Posted on: 1 February 2021
If you own stocks, you might wonder what will become of them when you pass away. This is based on the provisions you made before you passed away and will be affected by probate. There are several matters you might want to discuss with an attorney.
Jointly Owned Stocks
If you own stocks with your partner, the jointly owned stocks will belong to them after you pass away. However, you might also own stocks entirely on your own and these will be handled differently. Some stocks do not have a right of survivorship and half of the stock will go to the party that jointly owns it while the other part will go through probate.
If you designate a beneficiary to one of your stocks, that beneficiary will receive the stock when you pass away. Naming a transfer-on-death beneficiary will allow you to avoid the probate process. Most states follow the Uniform Transfer on Death Security Registration Act which means that a beneficiary will receive a stock immediately when you pass away.
The stocks do not even need to be listed in your will. The beneficiary simply needs to re-register the stocks under the appropriate name. Simply sending your death certificate and the identification of the recipient is enough to re-register. If a beneficiary is still not sure if the stocks will be a part of the probate process, they should contact a probate attorney.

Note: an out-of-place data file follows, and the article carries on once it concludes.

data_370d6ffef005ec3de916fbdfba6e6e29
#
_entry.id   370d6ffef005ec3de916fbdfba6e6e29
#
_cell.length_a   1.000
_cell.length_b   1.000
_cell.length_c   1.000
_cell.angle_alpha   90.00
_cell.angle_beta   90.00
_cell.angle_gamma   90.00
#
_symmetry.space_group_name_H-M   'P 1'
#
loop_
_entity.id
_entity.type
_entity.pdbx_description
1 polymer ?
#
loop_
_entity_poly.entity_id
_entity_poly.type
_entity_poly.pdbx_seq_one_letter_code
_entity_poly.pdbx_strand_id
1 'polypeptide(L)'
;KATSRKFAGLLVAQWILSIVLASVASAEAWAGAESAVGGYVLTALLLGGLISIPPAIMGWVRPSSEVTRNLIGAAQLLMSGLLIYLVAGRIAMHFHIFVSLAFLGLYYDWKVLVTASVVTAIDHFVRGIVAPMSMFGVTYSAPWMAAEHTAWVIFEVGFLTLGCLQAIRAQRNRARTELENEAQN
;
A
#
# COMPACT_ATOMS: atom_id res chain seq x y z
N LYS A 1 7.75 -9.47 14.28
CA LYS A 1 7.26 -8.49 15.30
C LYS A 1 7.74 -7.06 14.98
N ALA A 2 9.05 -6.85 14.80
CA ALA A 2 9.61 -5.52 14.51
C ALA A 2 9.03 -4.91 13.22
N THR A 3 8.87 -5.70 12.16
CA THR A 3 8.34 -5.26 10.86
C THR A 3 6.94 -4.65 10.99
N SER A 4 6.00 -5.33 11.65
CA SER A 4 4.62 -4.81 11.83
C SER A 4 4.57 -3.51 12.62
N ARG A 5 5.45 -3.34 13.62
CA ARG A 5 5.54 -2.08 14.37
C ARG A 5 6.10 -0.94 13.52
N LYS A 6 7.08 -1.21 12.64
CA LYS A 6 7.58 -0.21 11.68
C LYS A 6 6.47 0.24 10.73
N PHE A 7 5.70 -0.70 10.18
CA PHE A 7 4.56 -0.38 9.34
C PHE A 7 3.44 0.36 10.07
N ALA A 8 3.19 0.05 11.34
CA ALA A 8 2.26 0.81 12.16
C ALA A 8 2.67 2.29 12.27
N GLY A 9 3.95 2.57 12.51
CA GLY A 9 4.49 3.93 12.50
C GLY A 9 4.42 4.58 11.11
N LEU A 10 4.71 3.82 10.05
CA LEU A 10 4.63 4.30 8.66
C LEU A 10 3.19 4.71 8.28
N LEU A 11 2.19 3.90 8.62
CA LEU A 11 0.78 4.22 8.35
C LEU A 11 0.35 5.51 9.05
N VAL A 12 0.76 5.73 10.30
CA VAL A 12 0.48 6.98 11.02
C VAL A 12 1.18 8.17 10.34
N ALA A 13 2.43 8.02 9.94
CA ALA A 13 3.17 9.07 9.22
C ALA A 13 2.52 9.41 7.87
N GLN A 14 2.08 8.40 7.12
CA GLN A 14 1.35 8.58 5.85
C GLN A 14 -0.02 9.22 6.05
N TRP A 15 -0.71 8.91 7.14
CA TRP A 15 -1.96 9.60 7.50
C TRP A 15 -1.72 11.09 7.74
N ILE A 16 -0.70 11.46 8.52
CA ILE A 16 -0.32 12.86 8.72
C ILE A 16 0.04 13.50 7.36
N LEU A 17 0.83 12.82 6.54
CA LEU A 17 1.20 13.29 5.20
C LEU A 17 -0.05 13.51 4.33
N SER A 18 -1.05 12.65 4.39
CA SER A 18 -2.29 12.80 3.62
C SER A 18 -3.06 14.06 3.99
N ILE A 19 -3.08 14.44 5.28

Stocks That are Part of a Trust
If the stocks are a part of a trust, they will not be included as part of the probate process. They will instead be administered through the trust.
Stocks That Do Not Have a Beneficiary Named
For those stocks which do not have a beneficiary, they will become a part of the probate process. This process is used to determine who should obtain ownership of the stocks. The courts will then direct the executor of the estate to transfer ownership of stocks as instructed. The executor will need to be provided with a copy of your will and a death certificate. The transfer agent completes the transfer.
To be able to distribute your stocks and bonds, a personal representative will look through your safe deposit box, physical files, and mail to find any physical stocks or bonds, statements from financial institutions where you might have stocks, and statements from corporations that show that you owned corporate stock. A probate attorney can help you with understanding what steps you should take. Contact a probate attorney for more information regarding probate law.Share